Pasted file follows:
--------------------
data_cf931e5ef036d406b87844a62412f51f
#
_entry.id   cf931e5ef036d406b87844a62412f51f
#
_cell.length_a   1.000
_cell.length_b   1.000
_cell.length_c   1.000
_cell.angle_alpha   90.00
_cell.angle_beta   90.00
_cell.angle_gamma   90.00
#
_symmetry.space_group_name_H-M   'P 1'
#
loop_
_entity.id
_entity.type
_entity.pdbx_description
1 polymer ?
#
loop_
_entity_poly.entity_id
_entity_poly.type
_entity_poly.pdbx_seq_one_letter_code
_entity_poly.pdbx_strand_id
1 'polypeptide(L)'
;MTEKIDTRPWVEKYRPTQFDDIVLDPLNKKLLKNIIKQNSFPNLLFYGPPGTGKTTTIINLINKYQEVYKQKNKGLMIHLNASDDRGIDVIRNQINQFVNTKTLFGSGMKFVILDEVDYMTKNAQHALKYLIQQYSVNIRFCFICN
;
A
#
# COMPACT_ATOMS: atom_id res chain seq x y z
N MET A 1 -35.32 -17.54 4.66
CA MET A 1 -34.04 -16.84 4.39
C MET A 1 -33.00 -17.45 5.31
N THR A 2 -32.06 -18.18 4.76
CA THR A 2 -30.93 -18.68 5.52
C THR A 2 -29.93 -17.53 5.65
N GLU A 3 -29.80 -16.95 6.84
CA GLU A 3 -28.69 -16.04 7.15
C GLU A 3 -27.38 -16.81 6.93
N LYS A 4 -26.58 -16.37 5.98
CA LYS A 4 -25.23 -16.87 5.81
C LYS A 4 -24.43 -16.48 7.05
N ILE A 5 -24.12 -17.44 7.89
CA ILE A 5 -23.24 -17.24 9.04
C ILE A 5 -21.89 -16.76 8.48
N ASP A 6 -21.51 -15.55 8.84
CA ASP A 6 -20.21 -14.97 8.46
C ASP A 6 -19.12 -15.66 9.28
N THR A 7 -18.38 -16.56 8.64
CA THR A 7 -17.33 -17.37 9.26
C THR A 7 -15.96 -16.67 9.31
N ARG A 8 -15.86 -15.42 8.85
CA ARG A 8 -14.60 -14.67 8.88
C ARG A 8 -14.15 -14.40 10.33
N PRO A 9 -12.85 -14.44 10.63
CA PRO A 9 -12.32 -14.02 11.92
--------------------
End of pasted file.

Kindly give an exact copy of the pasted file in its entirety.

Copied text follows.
data_cf931e5ef036d406b87844a62412f51f
#
_entry.id   cf931e5ef036d406b87844a62412f51f
#
_cell.length_a   1.000
_cell.length_b   1.000
_cell.length_c   1.000
_cell.angle_alpha   90.00
_cell.angle_beta   90.00
_cell.angle_gamma   90.00
#
_symmetry.space_group_name_H-M   'P 1'
#
loop_
_entity.id
_entity.type
_entity.pdbx_description
1 polymer ?
#
loop_
_entity_poly.entity_id
_entity_poly.type
_entity_poly.pdbx_seq_one_letter_code
_entity_poly.pdbx_strand_id
1 'polypeptide(L)'
;MTEKIDTRPWVEKYRPTQFDDIVLDPLNKKLLKNIIKQNSFPNLLFYGPPGTGKTTTIINLINKYQEVYKQKNKGLMIHLNASDDRGIDVIRNQINQFVNTKTLFGSGMKFVILDEVDYMTKNAQHALKYLIQQYSVNIRFCFICN
;
A
#
# COMPACT_ATOMS: atom_id res chain seq x y z
N MET A 1 -35.32 -17.54 4.66
CA MET A 1 -34.04 -16.84 4.39
C MET A 1 -33.00 -17.45 5.31
N THR A 2 -32.06 -18.18 4.76
CA THR A 2 -30.93 -18.68 5.52
C THR A 2 -29.93 -17.53 5.65
N GLU A 3 -29.80 -16.95 6.84
CA GLU A 3 -28.69 -16.04 7.15
C GLU A 3 -27.38 -16.81 6.93
N LYS A 4 -26.58 -16.37 5.98
CA LYS A 4 -25.23 -16.87 5.81
C LYS A 4 -24.43 -16.48 7.05
N ILE A 5 -24.12 -17.44 7.89
CA ILE A 5 -23.24 -17.24 9.04
C ILE A 5 -21.89 -16.76 8.48
N ASP A 6 -21.51 -15.55 8.84
CA ASP A 6 -20.21 -14.97 8.46
C ASP A 6 -19.12 -15.66 9.28
N THR A 7 -18.38 -16.56 8.64
CA THR A 7 -17.33 -17.37 9.26
C THR A 7 -15.96 -16.67 9.31
N ARG A 8 -15.86 -15.42 8.85
CA ARG A 8 -14.60 -14.67 8.88
C ARG A 8 -14.15 -14.40 10.33
N PRO A 9 -12.85 -14.44 10.63
CA PRO A 9 -12.32 -14.02 11.92